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Friday, February 22, 2019

Doug's Domain

Doug Vetter, ATP/CFI

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Doug's BMW 328is
Roundel Replacement DIY

(Image: Installing a BMW Roundel)
Restoring the symbol of engineering excellence
on my 1998 Boston Green 328is

Introduction

The BMW roundel, emboldened with a pattern of brilliant blue and white colors reminescent of the Bavarian flag, is one of the most recognized symbols in the world. As a pilot, I guess I've always associated with the history behind the roundel more than the average owner (BMW has engineered some great aircraft engines and military technology in addition to cars and motorcycles -- no doubt about it), so I take pride in maintaining the symbol of a company with a long and diverse history.

At around eight years of age and after two trips to the body shop my 328's roundel wasn't looking so hot, so one day I decided to replace it. The task is extremely simple in principle, but does require some delicate work.

Tools and Equipment Required

(Image: BMW Roundel Part Number)

Procedure

Step 1: Overview of the Task

(Image: Rear of Roundel)

The roundel is attached to the car via two spikes that are press-fit into grommets that are themselves press-fit into holes in the hood. To remove the roundel, it must be pried away from the vehicle and out of those holes.

(Image: Rubber Grommets)

Step 2: Get the right tool for the job

While some online DIY articles suggested the use of a flat-blade screwdriver to conduct the surgical procedure (let's call it a "roundelectomy"), when I looked at things more closely, I realized it just wasn't the right tool for the job because the shaft was too rigid. I simply couldn't get it in the proper position without marring the finish. And when I tried to wrap the tip in some kind of fabric as others had suggested to protect the finish, I found the assembly too large to fit in the small gap between the roundel and the hood.

I quickly concluded I needed something flat and thin, so I went back to my tool collection and managed to find the perfect tool for the job -- a brand new 1" putty knife. Clean, thin and flexible enough to work its way under the emblem without causing any damage. If you don't have a putty knife or simply don't want to risk damage to the paint, you can also use blue tape for this task.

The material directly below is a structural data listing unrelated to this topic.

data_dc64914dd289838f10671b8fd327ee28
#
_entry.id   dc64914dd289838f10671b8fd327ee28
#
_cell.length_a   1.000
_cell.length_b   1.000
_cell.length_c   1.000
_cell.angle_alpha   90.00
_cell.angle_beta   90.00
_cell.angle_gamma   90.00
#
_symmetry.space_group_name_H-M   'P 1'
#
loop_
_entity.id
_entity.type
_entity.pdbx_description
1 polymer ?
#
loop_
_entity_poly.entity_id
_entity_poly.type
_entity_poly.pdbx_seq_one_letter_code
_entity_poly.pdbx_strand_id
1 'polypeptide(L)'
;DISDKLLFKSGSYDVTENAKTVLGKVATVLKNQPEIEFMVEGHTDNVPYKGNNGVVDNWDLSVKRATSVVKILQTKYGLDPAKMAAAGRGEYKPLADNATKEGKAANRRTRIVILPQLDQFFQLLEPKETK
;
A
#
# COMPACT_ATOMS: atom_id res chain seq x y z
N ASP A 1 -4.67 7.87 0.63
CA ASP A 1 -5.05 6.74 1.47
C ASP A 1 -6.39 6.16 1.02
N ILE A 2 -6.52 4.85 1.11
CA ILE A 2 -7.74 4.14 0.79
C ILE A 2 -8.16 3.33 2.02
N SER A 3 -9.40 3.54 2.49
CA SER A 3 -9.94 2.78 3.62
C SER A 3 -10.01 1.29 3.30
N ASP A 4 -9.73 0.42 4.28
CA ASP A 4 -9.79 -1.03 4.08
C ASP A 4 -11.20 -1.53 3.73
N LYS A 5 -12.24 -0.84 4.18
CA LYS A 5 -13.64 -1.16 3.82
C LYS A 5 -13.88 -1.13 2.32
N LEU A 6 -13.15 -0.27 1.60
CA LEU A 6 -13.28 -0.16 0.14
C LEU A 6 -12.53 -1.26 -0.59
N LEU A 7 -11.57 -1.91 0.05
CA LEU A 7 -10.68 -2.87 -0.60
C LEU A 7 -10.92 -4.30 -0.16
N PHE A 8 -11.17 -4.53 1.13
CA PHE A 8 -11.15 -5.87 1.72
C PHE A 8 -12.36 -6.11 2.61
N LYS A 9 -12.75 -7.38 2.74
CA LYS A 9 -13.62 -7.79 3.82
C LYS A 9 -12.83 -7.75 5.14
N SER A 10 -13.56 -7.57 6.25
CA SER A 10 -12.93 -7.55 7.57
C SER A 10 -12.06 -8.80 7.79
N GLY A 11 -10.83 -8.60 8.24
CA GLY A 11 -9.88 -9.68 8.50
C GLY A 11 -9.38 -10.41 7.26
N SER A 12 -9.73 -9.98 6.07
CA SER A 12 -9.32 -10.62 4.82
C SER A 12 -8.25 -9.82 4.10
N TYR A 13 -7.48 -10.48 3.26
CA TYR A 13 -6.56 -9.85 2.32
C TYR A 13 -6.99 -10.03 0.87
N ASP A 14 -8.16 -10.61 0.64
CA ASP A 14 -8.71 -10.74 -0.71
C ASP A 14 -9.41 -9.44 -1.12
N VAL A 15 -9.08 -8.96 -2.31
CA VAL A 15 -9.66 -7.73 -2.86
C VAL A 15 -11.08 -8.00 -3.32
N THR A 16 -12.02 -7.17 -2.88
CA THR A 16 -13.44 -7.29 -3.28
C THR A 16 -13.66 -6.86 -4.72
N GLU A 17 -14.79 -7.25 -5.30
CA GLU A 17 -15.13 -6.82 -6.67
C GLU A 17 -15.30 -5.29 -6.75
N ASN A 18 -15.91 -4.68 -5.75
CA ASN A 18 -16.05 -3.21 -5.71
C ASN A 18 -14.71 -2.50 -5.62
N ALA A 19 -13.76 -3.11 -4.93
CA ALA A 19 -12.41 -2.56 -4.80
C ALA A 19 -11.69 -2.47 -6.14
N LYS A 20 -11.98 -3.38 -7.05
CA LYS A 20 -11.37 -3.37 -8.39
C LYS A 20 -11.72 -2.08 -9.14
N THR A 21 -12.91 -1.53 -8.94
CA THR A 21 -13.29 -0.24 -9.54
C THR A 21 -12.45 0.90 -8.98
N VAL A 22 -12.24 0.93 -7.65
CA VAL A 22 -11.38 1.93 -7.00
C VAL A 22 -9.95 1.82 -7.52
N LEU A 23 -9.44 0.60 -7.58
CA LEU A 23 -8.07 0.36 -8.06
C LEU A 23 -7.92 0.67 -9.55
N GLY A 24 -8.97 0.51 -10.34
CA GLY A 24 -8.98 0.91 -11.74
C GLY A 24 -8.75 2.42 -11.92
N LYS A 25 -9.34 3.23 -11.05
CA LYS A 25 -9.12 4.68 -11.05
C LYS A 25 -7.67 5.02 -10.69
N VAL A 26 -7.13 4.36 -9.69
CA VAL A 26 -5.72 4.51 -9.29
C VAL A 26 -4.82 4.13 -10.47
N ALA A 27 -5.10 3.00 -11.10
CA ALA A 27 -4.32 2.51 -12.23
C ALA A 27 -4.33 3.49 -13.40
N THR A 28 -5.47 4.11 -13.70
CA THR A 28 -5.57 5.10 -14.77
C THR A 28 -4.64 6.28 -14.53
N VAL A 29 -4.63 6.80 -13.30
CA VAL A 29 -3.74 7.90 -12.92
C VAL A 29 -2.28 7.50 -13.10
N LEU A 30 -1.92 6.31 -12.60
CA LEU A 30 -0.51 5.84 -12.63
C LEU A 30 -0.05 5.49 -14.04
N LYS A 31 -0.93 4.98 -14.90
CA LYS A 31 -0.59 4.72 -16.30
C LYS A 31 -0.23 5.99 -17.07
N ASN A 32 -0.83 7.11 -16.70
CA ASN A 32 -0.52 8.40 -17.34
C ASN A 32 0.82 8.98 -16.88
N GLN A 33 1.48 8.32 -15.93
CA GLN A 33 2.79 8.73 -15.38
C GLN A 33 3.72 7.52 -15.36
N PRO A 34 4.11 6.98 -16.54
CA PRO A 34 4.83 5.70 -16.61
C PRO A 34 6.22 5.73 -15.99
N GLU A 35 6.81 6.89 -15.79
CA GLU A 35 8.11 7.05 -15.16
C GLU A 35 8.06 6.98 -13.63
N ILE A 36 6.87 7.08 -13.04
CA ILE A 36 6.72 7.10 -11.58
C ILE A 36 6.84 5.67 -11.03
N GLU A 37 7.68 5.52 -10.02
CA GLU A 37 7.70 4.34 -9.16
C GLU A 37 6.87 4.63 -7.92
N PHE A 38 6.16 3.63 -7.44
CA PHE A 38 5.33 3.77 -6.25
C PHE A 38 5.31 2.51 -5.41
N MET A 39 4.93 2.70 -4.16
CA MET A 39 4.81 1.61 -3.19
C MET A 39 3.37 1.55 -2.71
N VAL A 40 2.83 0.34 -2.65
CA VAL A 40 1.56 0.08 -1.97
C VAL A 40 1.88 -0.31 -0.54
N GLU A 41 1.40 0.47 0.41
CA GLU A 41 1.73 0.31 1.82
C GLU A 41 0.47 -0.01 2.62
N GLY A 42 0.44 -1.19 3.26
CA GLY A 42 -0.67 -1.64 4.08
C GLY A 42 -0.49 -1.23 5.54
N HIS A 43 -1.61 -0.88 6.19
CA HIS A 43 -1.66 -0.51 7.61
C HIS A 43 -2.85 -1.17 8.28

Step 3: Roundelectomy

(Image: Using a putty knife to remove Roundel)

The procedure for removing the roundel with the putty knife is simple, if not a bit crude. Position the putty knife at the 1:30 position, bend the knife sufficiently to prevent the face of the blade from contacting the hood, and push the edge of the knife into the very small gap that exists between the hood and the emblem. Done properly, the knife will never touch the rim of the recess. Note that I only have two hands and one was holding the camera, so the picture above does not show the bending technique I used, but you can clearly see that if you don't bend it in the middle to follow the arc of the recess, one side or the other will dig into the paint.

Once you pry one side of the roundel up, slide the knife to the 10:30 position and pull upward. Repeat at each location until the emblem pops off its mounts. Again using the putty knife as a pry-bar, pull up on the mounting grommets. If they don't come all the way out, use some needle-nose pliers to finish the job. Incidentally, you shouldn't worry about damaging these grommets as you should have two new ones at the ready. They don't ship with the roundel itself, but most parts departments keep them in stock.

If you lack a putty knife or the courage to use it, you may also try to fashion a puller out of blue painter's tape. Cut a foot long piece of tape from the roll and fold it over on itself longways for added strength. While keeping the tape taught and parallel to the front of the car, feed the thinner (non-folded) end under the top of the roundel and wiggle it while pulling down until it hits the mounting posts built into the roundel (see picture in Step 1). Once the tape stops, grasp the tape close to the emblem and pull the emblem straight up and away from the hood.

Step 4: Clean & Wax

The area under your roundel has likely never seen the light of day, though it is routinely exposed to the elements -- dirt and salt among them. This means some cleaning and waxing is in order.

Because my hood had been freshly painted, I found the area pretty clean, but I still used a moist towel to clean the area of some residual polishing compound before applying two coats of synthetic sealant and a top-coat of carnauba wax just to be on the safe side.

Step 5: Install the New Roundel

(Image: Out with the old, in with the new)

After you're done cleaning up the paint, it's time to install the new roundel. Simply press-fit the new grommets in place and then center the spikes of the roundel over the grommets before firmly pushing down on the face of the roundel with your thumbs positioned directly over the spikes. Note that you may need to wiggle the part at the 12 and 6 o'clock positions to get the spikes to sit properly, but it will happen pretty quickly.

Step 6: You're done. Celebrate with a spirited drive!